Shortly after WWI, American folks burst forth with more energy than they seem to be able to contain.
A fast pace began that seemed uncontrollable, as a change in lifestyle and almost all facets of daily existence was under way.
Clothing styles change. During a short period – 1920s to 1930s – clothing changed radically year by year. The hem line went up and down like a yo-yo and the waist line followed the trend. Hair styles from almost a short G.I. WWII appearance changed to down to the shoulders.
This was the beginning of women’s liberation to equality. Fashions in clothing became man-like, hair styles short – known as the “bob” – plus “spit-curls”, cigarettes and beer were consumed openly.
Flat bust lines, even to the point of binding tightly around the upper torso, hemlines were above the knee, dresses were cut down the backs and skull-type hats, allowing only a trace of hair to be exposed, were popular.
The ladies utilizing these revolutionary fashions were known as “flappers”. An example of this was in a 1925 edition of The New Republic Magazine, and was named “Flapper Jane”.
A few conservative and religious groups – the Vatican for one – disdained and forbid such behavior in ladies’ appearance and behavior. However, the fad remained until the 1930s.
Jewelry was designed to complement the various changing fads in clothing and appearance.
Earrings were designed on pendants, necklaces of beads hung very low, and bracelets, seemingly endless in number, were worn.
The main purpose was to dazzle the eye with glitter, color and immense quality. Any natural or manmade faceted clear stone or glass was desired, as long as it glittered and reflected light.
Rhinestones and cut glass became fashionable. Combinations of colors – jet and crystal, brass or gold and crystal, silver and crystal in necklaces and earrings – were used.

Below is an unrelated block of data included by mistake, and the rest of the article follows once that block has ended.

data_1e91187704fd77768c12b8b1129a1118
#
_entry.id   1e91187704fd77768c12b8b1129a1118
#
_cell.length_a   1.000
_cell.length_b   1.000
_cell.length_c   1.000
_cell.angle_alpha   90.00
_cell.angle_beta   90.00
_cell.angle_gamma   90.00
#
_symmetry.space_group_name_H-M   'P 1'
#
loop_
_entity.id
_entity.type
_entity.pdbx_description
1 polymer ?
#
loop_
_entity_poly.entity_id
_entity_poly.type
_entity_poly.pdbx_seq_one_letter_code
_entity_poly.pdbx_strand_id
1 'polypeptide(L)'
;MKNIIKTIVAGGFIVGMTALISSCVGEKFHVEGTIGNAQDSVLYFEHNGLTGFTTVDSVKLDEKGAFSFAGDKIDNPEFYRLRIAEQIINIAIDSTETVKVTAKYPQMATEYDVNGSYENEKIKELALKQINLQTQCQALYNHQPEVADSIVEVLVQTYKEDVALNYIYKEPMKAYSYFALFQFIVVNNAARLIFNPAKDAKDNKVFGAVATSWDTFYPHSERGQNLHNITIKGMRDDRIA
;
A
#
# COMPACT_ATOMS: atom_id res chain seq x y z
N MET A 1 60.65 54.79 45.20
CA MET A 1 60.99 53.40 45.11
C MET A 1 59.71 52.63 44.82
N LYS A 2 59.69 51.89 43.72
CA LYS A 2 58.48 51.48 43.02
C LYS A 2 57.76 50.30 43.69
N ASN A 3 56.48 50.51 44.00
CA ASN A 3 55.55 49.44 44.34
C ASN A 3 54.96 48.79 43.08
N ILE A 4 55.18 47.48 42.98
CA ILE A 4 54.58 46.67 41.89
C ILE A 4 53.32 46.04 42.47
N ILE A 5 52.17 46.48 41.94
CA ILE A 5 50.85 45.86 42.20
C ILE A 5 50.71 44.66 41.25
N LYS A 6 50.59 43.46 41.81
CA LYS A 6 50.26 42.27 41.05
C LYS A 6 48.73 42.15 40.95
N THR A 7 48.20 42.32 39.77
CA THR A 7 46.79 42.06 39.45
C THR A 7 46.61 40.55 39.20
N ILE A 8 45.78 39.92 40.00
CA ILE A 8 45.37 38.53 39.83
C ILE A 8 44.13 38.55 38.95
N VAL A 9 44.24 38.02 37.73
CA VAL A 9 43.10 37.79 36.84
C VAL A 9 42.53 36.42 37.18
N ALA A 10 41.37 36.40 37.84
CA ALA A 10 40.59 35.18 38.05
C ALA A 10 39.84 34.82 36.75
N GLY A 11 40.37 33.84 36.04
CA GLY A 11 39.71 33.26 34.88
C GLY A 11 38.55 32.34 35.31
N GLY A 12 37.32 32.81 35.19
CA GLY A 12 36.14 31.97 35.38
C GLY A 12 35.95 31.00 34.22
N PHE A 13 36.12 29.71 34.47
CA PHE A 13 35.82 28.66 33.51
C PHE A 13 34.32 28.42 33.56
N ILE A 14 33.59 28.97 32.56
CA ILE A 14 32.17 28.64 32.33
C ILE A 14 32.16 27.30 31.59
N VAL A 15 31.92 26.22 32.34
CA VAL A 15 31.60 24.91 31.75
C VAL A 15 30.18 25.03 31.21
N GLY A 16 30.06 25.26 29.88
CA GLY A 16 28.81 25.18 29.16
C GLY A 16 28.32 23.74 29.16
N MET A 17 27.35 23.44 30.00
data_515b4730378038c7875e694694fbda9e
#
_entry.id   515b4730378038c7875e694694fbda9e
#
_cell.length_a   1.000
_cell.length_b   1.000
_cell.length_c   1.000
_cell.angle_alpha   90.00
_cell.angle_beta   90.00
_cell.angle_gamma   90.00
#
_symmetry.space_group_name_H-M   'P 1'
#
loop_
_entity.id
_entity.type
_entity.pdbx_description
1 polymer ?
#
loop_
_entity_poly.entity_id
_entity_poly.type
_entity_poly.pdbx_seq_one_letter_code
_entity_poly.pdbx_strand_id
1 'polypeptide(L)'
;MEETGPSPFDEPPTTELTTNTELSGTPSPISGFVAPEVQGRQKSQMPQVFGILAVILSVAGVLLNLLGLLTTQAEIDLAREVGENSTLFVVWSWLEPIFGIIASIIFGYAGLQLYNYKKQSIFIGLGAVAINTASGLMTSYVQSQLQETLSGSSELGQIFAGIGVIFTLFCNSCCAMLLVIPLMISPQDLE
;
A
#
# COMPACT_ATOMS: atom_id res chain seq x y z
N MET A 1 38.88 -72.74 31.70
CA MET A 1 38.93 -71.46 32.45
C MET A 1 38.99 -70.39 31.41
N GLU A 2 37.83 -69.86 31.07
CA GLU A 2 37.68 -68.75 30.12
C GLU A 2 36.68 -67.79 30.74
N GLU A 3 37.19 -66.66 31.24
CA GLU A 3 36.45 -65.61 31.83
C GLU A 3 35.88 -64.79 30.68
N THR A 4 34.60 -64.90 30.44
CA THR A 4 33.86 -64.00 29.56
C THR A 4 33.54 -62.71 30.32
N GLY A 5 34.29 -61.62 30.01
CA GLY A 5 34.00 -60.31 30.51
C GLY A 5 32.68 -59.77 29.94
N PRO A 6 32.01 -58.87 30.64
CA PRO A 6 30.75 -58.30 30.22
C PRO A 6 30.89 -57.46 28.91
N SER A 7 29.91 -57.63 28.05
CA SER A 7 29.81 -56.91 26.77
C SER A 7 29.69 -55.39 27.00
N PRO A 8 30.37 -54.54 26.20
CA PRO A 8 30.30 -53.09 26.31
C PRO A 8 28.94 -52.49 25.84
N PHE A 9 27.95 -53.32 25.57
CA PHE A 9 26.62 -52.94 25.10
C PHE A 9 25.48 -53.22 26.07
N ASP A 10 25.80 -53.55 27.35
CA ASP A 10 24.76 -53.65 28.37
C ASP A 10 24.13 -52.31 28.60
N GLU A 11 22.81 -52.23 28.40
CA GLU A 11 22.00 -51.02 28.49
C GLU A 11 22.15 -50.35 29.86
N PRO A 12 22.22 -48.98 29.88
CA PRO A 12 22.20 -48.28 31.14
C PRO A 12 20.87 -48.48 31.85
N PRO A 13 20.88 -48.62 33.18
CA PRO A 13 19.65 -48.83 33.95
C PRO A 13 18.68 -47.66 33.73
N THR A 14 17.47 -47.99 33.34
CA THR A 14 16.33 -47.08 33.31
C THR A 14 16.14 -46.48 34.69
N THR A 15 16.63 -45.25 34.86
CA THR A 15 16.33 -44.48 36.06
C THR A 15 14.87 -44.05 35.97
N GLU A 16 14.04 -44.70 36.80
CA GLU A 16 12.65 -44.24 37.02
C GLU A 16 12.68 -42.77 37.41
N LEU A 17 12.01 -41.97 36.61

Beaded and faceted necklaces often measured three feet in length; earrings were four inches or more.
Remember the ladies swimsuits designed with a short skirt effect? Jewelry was made to wear with this outfit too. Treated wooden balls were painted for necklaces, bracelets and even earrings.
Costume jewelry was the vogue in a big way, as retail catalogs of all major mail order companies had up to 40 pages of such jewelry.
Pearls, real and otherwise, were the most popular. Cultured pearls were beginning to be produced and caused a decline in natural pearl prices. But prices were not low enough for the middle class families to afford.
For this strata of folks, Montgomery Ward sold the “reproduction” or “indestructible” pearl. These were guaranteed not to break, peel, crack or oxidize and change color. The price was $9.98 for a two-foot necklace.
During the Roaring 20s, the emphasis was on youth and their looks. Age was often covered up with adornment and makeup, plus the fashion in clothing.
Elizabeth Arden and Helena Rubenstein became leaders in the “youthful” look. Lipstick, colorful rouge and powder covered up years of wear and tear on the flesh.
To illustrate the amount of powder, creams and rouge purchased in one year, in 1929 an average woman utilized over a pound of makeup.
To cater to this demand, over 1,500 brands of face cream and 2,500 different perfumes were manufactured. The five-and-dime stores sold perfumes in small 10-cent bottles called “scents”, mostly artificial scented water or wood alcohol.
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